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Science & Nature SpecialNanotechnology

Once again we have the Prince of Wales to thank for alerting us to the latest apocalypse that scientists are planning to unleash upon mankind. Having attacked GM foods in the past, and after much hand-wringing over how scientists are reducing the world to a ‘laboratory of life’, the Prince has turned his attention to

Science & Nature SpecialEcology

Until quite recently, if it could be found at all in shops, the Ecologist magazine, which I edit, would invariably have been wedged somewhere between Motor Digest and Computer World at the far end of the lowest shelf in a magazine rack. That may have had something to do with the magazine itself. But not

Science & Nature SpecialThe chimp genome

Everyone knows that the Earth is not at the centre of the universe and that mankind has descended from the apes. But what about this: according to the latest estimates, we share 98.8 per cent of our DNA with the chimpanzees. What distinguishes us from our closest living relative is due to a 1.2 per

Science & Nature SpecialAstronomy

One way to throw an astrologer into confusion – well, even more confusion than that under which they normally labour – is to find a new planet. When Clyde Tombaugh spotted Pluto in 1930, the third oldest profession found itself in a tizzy. So when a tenth planet, beyond Pluto, was announced a few months

Science & Nature SpecialScience fiction

I’m rather hoping that some of the stories which appeared in Science Fiction Adventures during the early 1960s don’t come true. Though its title suggests otherwise, SFA was actually quite an intellectual magazine. There, many of J.G. Ballard’s stories first appeared, including his brilliant The Drowned World, which predicted global warming and seriously rising sea

Science & Nature SpecialThe humbling of Homo sapiens

Scientists are not interested in facts. What they like is ignorance. They mine it, eat it, attack it – choose the metaphor you prefer – and in the process they keep discovering more ignorance. Every answer leads to a set of new questions. The past few years have seen a once-in-an-aeon explosion of new knowledge

Words fused with music

Why would anyone want to write an opera libretto? The words are generally held to be at the service of the music, relegated therefore to second place, so what would make any self-respecting writer choose to offer up their skills to the peremptory demands of a composer? The reason is probably quite simply because it’s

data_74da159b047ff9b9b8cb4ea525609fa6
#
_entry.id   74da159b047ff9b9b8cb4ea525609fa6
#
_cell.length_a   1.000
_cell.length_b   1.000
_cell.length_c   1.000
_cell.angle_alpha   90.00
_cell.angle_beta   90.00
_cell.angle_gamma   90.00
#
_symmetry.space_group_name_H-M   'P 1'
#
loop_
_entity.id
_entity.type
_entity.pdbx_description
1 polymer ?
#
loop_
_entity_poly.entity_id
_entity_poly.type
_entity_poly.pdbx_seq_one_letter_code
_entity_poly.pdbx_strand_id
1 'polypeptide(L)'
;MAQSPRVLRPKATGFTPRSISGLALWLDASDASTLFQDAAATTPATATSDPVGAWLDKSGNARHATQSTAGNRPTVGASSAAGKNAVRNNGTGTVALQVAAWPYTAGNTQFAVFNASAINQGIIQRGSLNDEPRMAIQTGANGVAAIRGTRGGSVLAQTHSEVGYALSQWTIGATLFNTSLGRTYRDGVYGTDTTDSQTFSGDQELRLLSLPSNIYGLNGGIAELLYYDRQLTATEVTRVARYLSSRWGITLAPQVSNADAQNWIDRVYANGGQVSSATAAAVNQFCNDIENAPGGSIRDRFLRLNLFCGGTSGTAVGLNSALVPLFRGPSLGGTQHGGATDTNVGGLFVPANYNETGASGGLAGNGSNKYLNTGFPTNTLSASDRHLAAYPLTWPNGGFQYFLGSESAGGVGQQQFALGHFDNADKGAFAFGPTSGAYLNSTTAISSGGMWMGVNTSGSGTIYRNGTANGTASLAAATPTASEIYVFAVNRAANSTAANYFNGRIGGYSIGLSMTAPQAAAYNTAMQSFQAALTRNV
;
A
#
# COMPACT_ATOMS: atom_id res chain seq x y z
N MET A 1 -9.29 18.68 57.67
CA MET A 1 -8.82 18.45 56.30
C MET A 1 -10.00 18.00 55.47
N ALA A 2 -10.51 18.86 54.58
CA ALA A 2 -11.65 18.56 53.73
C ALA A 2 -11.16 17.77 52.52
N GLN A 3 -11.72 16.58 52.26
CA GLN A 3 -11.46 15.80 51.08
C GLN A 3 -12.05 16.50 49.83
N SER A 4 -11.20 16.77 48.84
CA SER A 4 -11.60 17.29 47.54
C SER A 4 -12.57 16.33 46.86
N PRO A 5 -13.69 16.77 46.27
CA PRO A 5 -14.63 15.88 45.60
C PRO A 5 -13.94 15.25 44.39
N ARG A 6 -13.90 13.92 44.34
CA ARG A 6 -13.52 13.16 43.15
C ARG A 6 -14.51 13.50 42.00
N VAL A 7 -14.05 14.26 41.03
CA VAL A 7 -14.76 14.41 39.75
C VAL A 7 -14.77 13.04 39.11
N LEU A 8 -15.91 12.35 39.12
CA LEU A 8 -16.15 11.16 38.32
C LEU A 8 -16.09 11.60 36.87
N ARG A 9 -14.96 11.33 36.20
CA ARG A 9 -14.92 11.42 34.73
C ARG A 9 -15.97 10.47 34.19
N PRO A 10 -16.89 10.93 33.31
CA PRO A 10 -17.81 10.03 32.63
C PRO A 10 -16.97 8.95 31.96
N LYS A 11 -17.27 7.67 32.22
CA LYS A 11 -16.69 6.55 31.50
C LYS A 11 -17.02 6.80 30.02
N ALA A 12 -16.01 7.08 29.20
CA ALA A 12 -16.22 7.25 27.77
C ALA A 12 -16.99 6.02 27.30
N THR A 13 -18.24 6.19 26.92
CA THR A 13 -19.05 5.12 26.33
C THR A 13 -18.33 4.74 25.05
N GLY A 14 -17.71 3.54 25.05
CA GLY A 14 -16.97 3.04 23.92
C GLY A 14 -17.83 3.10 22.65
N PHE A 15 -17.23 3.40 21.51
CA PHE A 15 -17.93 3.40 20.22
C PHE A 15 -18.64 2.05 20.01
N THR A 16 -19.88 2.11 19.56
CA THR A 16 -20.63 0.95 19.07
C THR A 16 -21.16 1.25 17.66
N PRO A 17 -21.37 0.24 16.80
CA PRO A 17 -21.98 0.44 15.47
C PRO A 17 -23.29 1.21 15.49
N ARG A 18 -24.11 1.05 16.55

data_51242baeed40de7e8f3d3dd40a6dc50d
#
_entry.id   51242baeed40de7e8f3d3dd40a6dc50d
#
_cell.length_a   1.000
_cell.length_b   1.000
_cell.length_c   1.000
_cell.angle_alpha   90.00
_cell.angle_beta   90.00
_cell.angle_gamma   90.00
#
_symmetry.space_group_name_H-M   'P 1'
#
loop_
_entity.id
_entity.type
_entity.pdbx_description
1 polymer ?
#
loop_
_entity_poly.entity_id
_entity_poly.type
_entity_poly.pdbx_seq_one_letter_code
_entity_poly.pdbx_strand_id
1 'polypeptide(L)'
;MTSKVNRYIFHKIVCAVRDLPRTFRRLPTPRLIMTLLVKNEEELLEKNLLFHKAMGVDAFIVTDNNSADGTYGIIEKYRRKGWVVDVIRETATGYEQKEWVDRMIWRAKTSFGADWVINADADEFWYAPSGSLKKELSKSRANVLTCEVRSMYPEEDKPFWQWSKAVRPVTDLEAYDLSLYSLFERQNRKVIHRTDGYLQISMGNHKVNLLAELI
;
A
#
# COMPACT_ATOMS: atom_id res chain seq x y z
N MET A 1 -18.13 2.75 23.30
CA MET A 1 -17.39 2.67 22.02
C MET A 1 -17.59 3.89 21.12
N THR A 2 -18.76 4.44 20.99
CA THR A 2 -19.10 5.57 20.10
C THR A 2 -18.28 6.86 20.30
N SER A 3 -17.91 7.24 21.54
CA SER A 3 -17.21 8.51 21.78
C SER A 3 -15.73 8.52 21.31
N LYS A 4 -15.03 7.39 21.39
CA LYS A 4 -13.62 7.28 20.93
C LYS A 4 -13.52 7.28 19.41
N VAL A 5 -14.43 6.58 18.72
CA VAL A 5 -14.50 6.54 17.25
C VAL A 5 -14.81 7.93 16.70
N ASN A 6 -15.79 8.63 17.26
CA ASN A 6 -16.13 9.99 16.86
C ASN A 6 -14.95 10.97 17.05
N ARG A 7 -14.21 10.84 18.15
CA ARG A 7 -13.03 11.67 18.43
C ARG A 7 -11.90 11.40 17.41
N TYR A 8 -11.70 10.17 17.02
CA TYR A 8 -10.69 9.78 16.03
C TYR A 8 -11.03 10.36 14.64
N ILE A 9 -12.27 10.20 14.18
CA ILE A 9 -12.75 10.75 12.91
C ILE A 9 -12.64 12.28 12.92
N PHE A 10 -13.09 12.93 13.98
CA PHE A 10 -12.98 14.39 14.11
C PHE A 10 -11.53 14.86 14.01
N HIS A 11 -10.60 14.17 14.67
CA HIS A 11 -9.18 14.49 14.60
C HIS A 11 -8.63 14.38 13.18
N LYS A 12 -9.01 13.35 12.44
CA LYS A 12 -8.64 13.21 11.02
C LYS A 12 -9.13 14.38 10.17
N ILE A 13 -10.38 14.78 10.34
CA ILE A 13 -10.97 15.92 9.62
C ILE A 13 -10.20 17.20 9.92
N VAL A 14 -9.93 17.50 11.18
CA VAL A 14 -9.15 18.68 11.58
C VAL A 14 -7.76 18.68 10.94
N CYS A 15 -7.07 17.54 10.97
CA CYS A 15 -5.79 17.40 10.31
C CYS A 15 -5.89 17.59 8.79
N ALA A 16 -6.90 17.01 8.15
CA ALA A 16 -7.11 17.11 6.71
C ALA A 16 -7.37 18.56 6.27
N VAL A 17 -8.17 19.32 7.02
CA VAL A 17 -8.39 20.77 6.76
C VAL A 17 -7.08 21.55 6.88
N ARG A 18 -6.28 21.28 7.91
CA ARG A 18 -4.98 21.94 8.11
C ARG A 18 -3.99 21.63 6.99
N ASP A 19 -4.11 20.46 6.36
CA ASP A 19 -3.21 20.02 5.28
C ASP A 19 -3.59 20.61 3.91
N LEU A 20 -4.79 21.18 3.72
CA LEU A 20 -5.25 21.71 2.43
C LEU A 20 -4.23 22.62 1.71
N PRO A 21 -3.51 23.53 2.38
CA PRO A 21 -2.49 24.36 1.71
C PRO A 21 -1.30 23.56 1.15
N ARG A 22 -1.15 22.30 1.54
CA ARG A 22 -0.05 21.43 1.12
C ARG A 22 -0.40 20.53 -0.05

Publish or be damned

If dons don’t churn out books and articles – whether they want to or not – they will lose funding. Rachel Johnson wonders whether that’s what education is about Our rendezvous is the new laptop-and-latte bar on the first floor of Blackwell’s bookshop in Oxford. The history don is a few minutes late and this

How the battle lies were drawn

If you ever get to Belgrade Zoo, don’t miss the snake house. There, in nicely heated tanks, you will see two rather fearsome-looking pythons, one named Warren and the other Madeleine. The names of Bill Clinton’s secretaries of state – Warren Christopher and Madeleine Albright – will not be forgotten quickly in the capital of

Language barriers

In his essay ‘Politics and the English Language’ (1946), George Orwell laments the corruption of the English language in postwar society. Everywhere he finds pompous phrases designed to sound weighty (‘render inoperative’, meaning ‘break’); Latin- or Greek-based words where simpler words will do (‘ameliorate’ for ‘improve’, ‘clandestine’ for ‘secret’); words which have lost their meaning

The grim reefer

They say that if you can remember where it was you had your first skunk, you probably haven’t been smoking enough. But I can, quite distinctly. It was at the party of the daughter of a well-known literary agent, in the basement of their house in Notting Hill; the year, give or take, was 1991

How to win votes for the BNP

The following statement appears on the website of Carlton, owners of ITV: ‘The company does not discriminate between employees or potential employees on grounds of sex, sexual orientation, marital status, religion, colour, race, ethnic origin, age or disability.’ Unless, it would appear, you happen to be white. As a freelance print journalist with an eye

It’s going to be sunny, or rainy

Ross Clark forecasts that in spite of its new £150 million headquarters the Met Office will still get the weather wrong Guests invited to the official opening of the Met Office’s spanking new £150 million headquarters outside Exeter should take with them an umbrella. Or perhaps a sunhat. Or a thick coat. Or maybe just

Some are more guilty than other

Dig up the cricket pitch and chain yourself to the railings. Fling yourself in front of the monarch’s horse. For the time has come to campaign for the release of Lord Archer of Weston-super-Mare. You may hate the man and think him undeserving of your time and effort – but believe me, an injustice is